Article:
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14 May 2017

Henry Cow - 'Concerts' (Caroline)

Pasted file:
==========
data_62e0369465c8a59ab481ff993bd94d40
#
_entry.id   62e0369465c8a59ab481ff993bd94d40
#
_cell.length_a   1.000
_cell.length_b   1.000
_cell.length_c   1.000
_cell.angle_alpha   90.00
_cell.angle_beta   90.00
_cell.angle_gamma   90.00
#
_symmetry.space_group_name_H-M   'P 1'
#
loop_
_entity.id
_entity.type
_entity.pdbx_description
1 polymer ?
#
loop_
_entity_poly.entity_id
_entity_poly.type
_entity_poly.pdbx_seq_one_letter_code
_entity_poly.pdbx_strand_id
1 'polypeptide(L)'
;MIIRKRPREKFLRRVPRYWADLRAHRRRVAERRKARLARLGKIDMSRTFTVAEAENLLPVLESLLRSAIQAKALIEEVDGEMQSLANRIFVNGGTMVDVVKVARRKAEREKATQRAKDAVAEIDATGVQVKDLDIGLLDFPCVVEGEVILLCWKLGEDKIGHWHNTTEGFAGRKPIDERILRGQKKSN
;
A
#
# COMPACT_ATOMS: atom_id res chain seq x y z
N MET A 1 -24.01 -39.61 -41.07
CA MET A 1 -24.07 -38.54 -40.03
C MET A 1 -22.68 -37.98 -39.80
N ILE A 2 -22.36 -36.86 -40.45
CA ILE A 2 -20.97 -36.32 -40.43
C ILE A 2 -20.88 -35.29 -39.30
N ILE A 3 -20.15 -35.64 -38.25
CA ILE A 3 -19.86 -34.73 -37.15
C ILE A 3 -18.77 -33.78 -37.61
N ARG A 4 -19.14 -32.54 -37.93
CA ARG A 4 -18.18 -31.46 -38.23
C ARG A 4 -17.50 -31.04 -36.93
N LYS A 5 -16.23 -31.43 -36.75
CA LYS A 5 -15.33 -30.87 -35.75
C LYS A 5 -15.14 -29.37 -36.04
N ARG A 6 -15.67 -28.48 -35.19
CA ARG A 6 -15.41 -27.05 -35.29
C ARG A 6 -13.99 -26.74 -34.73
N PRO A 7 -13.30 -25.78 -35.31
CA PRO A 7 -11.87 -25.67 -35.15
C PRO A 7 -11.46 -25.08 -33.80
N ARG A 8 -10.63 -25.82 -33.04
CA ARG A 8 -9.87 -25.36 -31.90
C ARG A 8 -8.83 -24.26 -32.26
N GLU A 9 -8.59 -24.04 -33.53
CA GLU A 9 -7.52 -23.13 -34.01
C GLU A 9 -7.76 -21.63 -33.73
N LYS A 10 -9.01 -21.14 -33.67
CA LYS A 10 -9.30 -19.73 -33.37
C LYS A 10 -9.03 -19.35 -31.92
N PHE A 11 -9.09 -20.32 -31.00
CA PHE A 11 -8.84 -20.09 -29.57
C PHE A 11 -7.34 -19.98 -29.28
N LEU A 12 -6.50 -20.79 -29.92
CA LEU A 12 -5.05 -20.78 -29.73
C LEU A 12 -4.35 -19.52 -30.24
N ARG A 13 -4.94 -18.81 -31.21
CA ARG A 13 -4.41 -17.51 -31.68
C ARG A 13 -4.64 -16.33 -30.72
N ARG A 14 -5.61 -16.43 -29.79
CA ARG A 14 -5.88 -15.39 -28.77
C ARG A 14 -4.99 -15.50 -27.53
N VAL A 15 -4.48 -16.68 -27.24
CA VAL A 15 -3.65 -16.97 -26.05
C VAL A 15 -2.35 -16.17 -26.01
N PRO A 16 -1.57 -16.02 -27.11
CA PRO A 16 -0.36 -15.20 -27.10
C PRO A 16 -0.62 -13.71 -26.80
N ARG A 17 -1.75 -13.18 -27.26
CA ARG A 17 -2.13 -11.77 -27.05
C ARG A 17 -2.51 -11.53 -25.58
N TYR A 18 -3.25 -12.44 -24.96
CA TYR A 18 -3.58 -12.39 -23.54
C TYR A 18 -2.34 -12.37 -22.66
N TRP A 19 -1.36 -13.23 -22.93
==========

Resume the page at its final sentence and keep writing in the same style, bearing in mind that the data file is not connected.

I was watching a really boring hockey game last night, and during the period breaks I read the Henry Cow page on Wikipedia; afterwards, this Wikipedia reading was the most memorable part about the whole experience, if that can give you some indication of how dull the hockey game was. I really had no idea how tense and difficult it was to be in Henry Cow. If you look back at the last three posts, I'm gushing about how confident and lockstep they are in their vision, without any idea that they were not only struggling to survive professionally (well, I may have guessed that) but also challenged internally in terms of the band dynamics. Unrest's brilliant second side apparently came together because they didn't have enough composed material, and they nearly killed each other making it, but it goes to show the power of the recorded output, because to me it sounds like a gang of geniuses improvising with one hive mind. Which brings us to Concerts, in some ways the most 'complete' Henry Cow release as it's certainly the most representative of what you might find if you had been blessed enough to catch them in the mid 1970s. At this point, Dagmar Krause is a full member of the band, sticking around after the Slapp Happy merger collapsed (another fact I learned from Wikipedia - the merger wasn't so easy and the two different approaches eventually tore them apart). And once again, the free group improvisations are placed in the second half of the record (the second disc, as this is a 2xLP set) and the 'songs' are pushed to the forefront. Another Wikipedia-learned fact (sorry, I'm a broken record) is that the unwillingness to integrate vocal-based songs and instrumental/free music led to the formation of Art Bears, essentially a split. It's almost a reverse trajectory from most other bands, because back on the first album it feels like they were totally comfortable with structure and exploration being so well balanced - in a way it would take many other artists years to figure out. Side 1 of Concerts is bookended by 'Beautiful as the Moon', which goes from the structured song into the outro jam, into what is credited as 'Nirvana for Mice', though I barely recognised it. This recording is fantastic - it's easy to forget that it's a concert recording - and the band is inspired. Frith switches between guitar and piano seamlessly and you see how little they actually relied on studio work. We get the beautiful 'Ottawa Song' (as far as I know, never released elsewhere, and it's a touching, distant grass-is-always-greener yearning for another place) and a Matching Mole cover, before 'Beautiful' is reprised. As one unbroken 23 minute piece of music, it's astounding, showing Henry Cow at what they did best. Side two is also fun, though the fidelity takes a hit. Robert Wyatt shows up for Desperate Straights's 'Bad Alchemy' and then sticks around for his own 'Little Red Riding Hood Hit the Road'. This is a fairly straight cover, though given a lot of momentum from such a full band and with the thundering piano chords really making a feelgood moment, at least for those who love Rock Bottom as much as I. It's a nice way to cement Henry Cow in a scene of peers, and makes the second record all the more of a contrast. The Oslo improvisation that makes up side three is preferable to the fourth side's pastiche of two jams in Gronigen and one in Udine, but I tend to like mellow soundscape group improv more than when musicians collectively find a melodic structure. 'Oslo' starts off really murky, and while it builds (and provides space for Krause as well), it never stays in one place or forces itself into a song structure. The fourth side is build around some recognisable structures, but still twists and turns on a dime a few times.  Not unlike In Praise of Learning's 'Living in the Heart of the Beast', it starts to feel too immense to keep track of, and also, the sheer length of the record just starts to get to me by this point. The two records work well to be listened to as separate albums, separate bands even, and now that I've read more about their internal dynamics I hear a band starting to fall apart - which is totally not what I ever thought the many times before when I listened to Concerts (or parts of it). So this is surely the bias of what I read, which is why sometimes I'm happier not knowing anything about the background of music which I love. I can't believe no one has written a book about Henry Cow and the RIO scene - or maybe someone did, links in comments, please. The world could definitely use this, far more than we need another Springsteen or Dylan biography.

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